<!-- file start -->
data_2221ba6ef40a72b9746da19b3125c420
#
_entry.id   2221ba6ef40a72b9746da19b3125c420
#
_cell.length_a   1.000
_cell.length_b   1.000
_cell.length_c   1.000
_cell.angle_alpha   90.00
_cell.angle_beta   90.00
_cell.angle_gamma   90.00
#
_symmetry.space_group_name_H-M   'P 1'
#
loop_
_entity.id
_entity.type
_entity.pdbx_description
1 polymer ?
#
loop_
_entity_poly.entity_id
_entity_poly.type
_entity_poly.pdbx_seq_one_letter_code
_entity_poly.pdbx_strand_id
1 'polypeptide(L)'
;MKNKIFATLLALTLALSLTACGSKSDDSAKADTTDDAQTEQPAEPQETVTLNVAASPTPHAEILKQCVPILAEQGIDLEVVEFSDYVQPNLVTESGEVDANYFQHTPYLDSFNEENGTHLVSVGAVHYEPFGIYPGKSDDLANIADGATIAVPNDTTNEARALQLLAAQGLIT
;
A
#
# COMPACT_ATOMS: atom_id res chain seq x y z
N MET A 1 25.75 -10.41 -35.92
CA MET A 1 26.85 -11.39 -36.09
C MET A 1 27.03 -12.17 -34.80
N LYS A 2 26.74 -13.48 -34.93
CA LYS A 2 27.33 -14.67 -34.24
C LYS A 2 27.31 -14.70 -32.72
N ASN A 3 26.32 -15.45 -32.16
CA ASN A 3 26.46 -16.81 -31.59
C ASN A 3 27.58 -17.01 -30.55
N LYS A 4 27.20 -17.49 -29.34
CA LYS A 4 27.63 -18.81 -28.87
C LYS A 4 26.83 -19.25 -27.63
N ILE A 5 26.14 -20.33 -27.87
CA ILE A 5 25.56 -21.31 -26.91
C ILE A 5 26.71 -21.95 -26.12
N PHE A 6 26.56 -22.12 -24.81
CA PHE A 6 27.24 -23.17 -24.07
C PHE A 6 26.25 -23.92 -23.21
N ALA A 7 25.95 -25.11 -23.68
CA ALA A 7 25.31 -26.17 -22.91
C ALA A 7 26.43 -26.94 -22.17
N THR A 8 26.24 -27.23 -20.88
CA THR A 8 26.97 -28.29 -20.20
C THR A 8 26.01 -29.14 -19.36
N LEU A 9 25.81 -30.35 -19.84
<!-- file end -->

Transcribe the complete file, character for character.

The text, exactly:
data_2221ba6ef40a72b9746da19b3125c420
#
_entry.id   2221ba6ef40a72b9746da19b3125c420
#
_cell.length_a   1.000
_cell.length_b   1.000
_cell.length_c   1.000
_cell.angle_alpha   90.00
_cell.angle_beta   90.00
_cell.angle_gamma   90.00
#
_symmetry.space_group_name_H-M   'P 1'
#
loop_
_entity.id
_entity.type
_entity.pdbx_description
1 polymer ?
#
loop_
_entity_poly.entity_id
_entity_poly.type
_entity_poly.pdbx_seq_one_letter_code
_entity_poly.pdbx_strand_id
1 'polypeptide(L)'
;MKNKIFATLLALTLALSLTACGSKSDDSAKADTTDDAQTEQPAEPQETVTLNVAASPTPHAEILKQCVPILAEQGIDLEVVEFSDYVQPNLVTESGEVDANYFQHTPYLDSFNEENGTHLVSVGAVHYEPFGIYPGKSDDLANIADGATIAVPNDTTNEARALQLLAAQGLIT
;
A
#
# COMPACT_ATOMS: atom_id res chain seq x y z
N MET A 1 25.75 -10.41 -35.92
CA MET A 1 26.85 -11.39 -36.09
C MET A 1 27.03 -12.17 -34.80
N LYS A 2 26.74 -13.48 -34.93
CA LYS A 2 27.33 -14.67 -34.24
C LYS A 2 27.31 -14.70 -32.72
N ASN A 3 26.32 -15.45 -32.16
CA ASN A 3 26.46 -16.81 -31.59
C ASN A 3 27.58 -17.01 -30.55
N LYS A 4 27.20 -17.49 -29.34
CA LYS A 4 27.63 -18.81 -28.87
C LYS A 4 26.83 -19.25 -27.63
N ILE A 5 26.14 -20.33 -27.87
CA ILE A 5 25.56 -21.31 -26.91
C ILE A 5 26.71 -21.95 -26.12
N PHE A 6 26.56 -22.12 -24.81
CA PHE A 6 27.24 -23.17 -24.07
C PHE A 6 26.25 -23.92 -23.21
N ALA A 7 25.95 -25.11 -23.68
CA ALA A 7 25.31 -26.17 -22.91
C ALA A 7 26.43 -26.94 -22.17
N THR A 8 26.24 -27.23 -20.88
CA THR A 8 26.97 -28.29 -20.20
C THR A 8 26.01 -29.14 -19.36
N LEU A 9 25.81 -30.35 -19.84